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Executive Function Strategies Blog

Can Mindfulness Improve Executive Function Skills?

A couple of years ago I learned the secret to getting a group of sixth graders to participate in class: simply ask them if they are stressed out. This was my icebreaker question to introduce the topic of mindfulness. In response, it seemed as though the entire class raised their hands. And there was not enough time to allow everyone to share what stressed them out. These results were repeated with each class that I taught.



The ABCs of Reducing Anxiety for Students Going Back to School

We’ve all had that surge of nervous energy as a big event is coming up and learning to control the jitters, or emotionally regulate, can be a challenge for both students and adults. As the start of the school year approaches, you might notice anxiety building as your child anticipates new teachers, a new schedule, and the other big changes. Let’s explore some ABCs of reducing anxiety from a coaching perspective that can help smooth out the bumps during these transition times for students.



7 Self-Regulation Tips to Reduce Homework Battles With Your Child

Editor's note: This week, we feature guest blogger Hanna Bogen, a Speech-Language Pathologist and Social-Cognitive Specialist based in Los Angeles, CA. Please read her full bio below.

Few tasks test self-regulation skills like homework time. Self-regulation is critical to one’s ability to manage challenging or complex situations, and homework time is no exception. Strong self-regulation is multifaceted; it involves regulation of one’s thoughts, emotions, actions, and motivation. Although these skills continue to develop into adulthood, building and strengthening them from an early age can reduce stress and provide the drive to attempt new experiences. Students can integrate practices into home and school activities that strengthen and support a foundation of self-regulation. Below are seven tips students can use in their daily routines to promote happier homework time.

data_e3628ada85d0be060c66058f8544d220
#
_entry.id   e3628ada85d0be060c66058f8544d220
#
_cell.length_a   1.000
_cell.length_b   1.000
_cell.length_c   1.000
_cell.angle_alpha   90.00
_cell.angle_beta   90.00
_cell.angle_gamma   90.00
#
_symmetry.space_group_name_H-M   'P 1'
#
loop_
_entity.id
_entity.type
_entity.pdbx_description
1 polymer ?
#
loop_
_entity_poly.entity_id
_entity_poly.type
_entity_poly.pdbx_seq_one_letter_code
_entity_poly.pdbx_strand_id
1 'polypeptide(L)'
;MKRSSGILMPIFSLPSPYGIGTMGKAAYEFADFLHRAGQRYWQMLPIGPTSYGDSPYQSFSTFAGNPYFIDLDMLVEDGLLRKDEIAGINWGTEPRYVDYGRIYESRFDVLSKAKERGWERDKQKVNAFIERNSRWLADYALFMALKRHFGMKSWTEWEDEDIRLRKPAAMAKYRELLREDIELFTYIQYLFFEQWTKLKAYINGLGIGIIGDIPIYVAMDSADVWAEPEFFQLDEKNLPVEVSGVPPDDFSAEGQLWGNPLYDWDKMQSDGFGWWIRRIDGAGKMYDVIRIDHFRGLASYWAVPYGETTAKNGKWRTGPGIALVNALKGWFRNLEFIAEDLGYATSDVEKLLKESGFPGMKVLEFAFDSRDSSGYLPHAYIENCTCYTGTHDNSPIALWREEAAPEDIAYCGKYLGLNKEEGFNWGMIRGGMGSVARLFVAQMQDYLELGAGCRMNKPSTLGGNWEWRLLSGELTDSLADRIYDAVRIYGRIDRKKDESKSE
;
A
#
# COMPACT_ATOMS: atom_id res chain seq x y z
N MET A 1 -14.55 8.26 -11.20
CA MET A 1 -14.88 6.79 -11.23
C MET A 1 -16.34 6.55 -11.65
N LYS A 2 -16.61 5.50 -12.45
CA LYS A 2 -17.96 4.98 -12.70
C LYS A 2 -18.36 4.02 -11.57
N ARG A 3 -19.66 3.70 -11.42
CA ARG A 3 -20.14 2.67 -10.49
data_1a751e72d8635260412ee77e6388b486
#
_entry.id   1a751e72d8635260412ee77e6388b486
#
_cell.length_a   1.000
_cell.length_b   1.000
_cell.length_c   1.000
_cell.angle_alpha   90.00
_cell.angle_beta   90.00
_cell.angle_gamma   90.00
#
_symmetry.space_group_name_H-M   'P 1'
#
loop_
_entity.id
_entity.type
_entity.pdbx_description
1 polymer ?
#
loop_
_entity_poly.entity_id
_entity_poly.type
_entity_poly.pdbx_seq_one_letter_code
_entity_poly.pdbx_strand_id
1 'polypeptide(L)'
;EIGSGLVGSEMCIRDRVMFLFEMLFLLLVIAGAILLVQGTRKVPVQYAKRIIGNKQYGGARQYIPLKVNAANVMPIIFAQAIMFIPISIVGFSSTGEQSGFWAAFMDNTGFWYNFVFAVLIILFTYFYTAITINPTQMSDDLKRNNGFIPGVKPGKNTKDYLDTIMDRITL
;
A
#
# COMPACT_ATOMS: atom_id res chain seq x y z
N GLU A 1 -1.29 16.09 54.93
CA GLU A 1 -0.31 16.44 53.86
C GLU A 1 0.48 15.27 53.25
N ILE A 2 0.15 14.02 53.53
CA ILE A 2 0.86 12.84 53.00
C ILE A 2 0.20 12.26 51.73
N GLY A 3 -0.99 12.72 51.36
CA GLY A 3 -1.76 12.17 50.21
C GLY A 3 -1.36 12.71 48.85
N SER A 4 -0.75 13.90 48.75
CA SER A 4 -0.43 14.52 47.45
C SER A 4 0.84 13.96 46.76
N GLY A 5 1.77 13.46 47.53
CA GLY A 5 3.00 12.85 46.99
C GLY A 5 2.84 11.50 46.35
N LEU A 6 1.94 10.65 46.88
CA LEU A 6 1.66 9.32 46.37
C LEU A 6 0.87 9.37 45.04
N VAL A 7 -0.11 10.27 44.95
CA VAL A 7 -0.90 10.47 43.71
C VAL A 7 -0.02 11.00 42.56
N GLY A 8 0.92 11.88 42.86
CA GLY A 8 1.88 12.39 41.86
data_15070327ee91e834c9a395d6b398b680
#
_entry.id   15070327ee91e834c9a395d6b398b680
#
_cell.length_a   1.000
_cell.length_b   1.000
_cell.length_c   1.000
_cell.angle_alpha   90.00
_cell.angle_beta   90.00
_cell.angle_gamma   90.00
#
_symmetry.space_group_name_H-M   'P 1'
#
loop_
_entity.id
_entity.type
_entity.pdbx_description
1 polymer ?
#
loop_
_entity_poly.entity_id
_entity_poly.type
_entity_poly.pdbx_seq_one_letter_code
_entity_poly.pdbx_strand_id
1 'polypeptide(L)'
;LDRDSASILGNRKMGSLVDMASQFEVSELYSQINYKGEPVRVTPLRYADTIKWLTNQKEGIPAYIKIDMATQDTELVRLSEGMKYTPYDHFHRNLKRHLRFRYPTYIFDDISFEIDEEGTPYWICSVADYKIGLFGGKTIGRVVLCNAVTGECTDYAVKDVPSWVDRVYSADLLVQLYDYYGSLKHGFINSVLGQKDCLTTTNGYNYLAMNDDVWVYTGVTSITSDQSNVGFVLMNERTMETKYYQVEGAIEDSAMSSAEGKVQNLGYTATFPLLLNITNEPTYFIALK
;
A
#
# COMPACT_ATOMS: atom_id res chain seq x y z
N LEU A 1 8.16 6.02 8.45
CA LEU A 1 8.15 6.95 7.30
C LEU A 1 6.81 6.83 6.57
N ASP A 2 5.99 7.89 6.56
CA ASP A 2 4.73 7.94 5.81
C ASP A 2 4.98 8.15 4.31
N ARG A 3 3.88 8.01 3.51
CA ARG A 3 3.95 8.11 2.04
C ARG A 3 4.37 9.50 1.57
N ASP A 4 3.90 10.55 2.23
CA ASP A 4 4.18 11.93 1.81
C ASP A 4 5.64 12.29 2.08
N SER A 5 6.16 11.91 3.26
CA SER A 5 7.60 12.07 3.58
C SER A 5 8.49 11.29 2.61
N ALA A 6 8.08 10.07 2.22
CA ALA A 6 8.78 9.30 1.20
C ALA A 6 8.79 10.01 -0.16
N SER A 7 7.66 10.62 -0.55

Emotional Regulation and Executive Function Skills: A Powerful Link

Executive function can be likened to the brain’s air traffic control center.* The air traffic director must safely, quickly, and effectively manage dozens of flights into and out of an airport with multiple runways and terminals. Now, imagine this director on the job, in the control tower, and he is feeling enraged. Or terrified. Or bereaved. In any of these scenarios, is he able to manage all the complex demands of the bustling airport while his emotions are running so hot?